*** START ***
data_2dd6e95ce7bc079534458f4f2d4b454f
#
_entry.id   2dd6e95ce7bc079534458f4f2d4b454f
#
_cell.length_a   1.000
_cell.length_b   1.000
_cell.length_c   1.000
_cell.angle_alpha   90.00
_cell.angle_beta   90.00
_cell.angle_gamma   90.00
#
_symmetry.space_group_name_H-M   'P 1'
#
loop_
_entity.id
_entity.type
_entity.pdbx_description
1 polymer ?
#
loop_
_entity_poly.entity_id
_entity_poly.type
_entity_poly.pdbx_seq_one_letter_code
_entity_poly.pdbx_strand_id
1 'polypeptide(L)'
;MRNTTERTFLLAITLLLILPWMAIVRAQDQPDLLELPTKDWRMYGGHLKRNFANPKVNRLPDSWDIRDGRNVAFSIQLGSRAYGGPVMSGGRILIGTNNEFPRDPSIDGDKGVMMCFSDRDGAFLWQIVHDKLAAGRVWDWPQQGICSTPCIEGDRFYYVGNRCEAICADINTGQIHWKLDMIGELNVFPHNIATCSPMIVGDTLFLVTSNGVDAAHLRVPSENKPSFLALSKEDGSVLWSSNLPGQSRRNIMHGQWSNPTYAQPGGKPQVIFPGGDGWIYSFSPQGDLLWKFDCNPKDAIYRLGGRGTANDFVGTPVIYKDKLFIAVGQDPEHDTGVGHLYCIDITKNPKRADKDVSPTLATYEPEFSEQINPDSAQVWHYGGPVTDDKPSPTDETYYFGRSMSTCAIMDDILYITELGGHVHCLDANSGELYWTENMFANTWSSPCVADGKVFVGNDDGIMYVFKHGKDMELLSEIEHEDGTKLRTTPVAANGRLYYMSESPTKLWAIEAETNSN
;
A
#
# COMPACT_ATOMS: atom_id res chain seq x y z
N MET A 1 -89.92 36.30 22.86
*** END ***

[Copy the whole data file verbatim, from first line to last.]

data_2dd6e95ce7bc079534458f4f2d4b454f
#
_entry.id   2dd6e95ce7bc079534458f4f2d4b454f
#
_cell.length_a   1.000
_cell.length_b   1.000
_cell.length_c   1.000
_cell.angle_alpha   90.00
_cell.angle_beta   90.00
_cell.angle_gamma   90.00
#
_symmetry.space_group_name_H-M   'P 1'
#
loop_
_entity.id
_entity.type
_entity.pdbx_description
1 polymer ?
#
loop_
_entity_poly.entity_id
_entity_poly.type
_entity_poly.pdbx_seq_one_letter_code
_entity_poly.pdbx_strand_id
1 'polypeptide(L)'
;MRNTTERTFLLAITLLLILPWMAIVRAQDQPDLLELPTKDWRMYGGHLKRNFANPKVNRLPDSWDIRDGRNVAFSIQLGSRAYGGPVMSGGRILIGTNNEFPRDPSIDGDKGVMMCFSDRDGAFLWQIVHDKLAAGRVWDWPQQGICSTPCIEGDRFYYVGNRCEAICADINTGQIHWKLDMIGELNVFPHNIATCSPMIVGDTLFLVTSNGVDAAHLRVPSENKPSFLALSKEDGSVLWSSNLPGQSRRNIMHGQWSNPTYAQPGGKPQVIFPGGDGWIYSFSPQGDLLWKFDCNPKDAIYRLGGRGTANDFVGTPVIYKDKLFIAVGQDPEHDTGVGHLYCIDITKNPKRADKDVSPTLATYEPEFSEQINPDSAQVWHYGGPVTDDKPSPTDETYYFGRSMSTCAIMDDILYITELGGHVHCLDANSGELYWTENMFANTWSSPCVADGKVFVGNDDGIMYVFKHGKDMELLSEIEHEDGTKLRTTPVAANGRLYYMSESPTKLWAIEAETNSN
;
A
#
# COMPACT_ATOMS: atom_id res chain seq x y z
N MET A 1 -89.92 36.30 22.86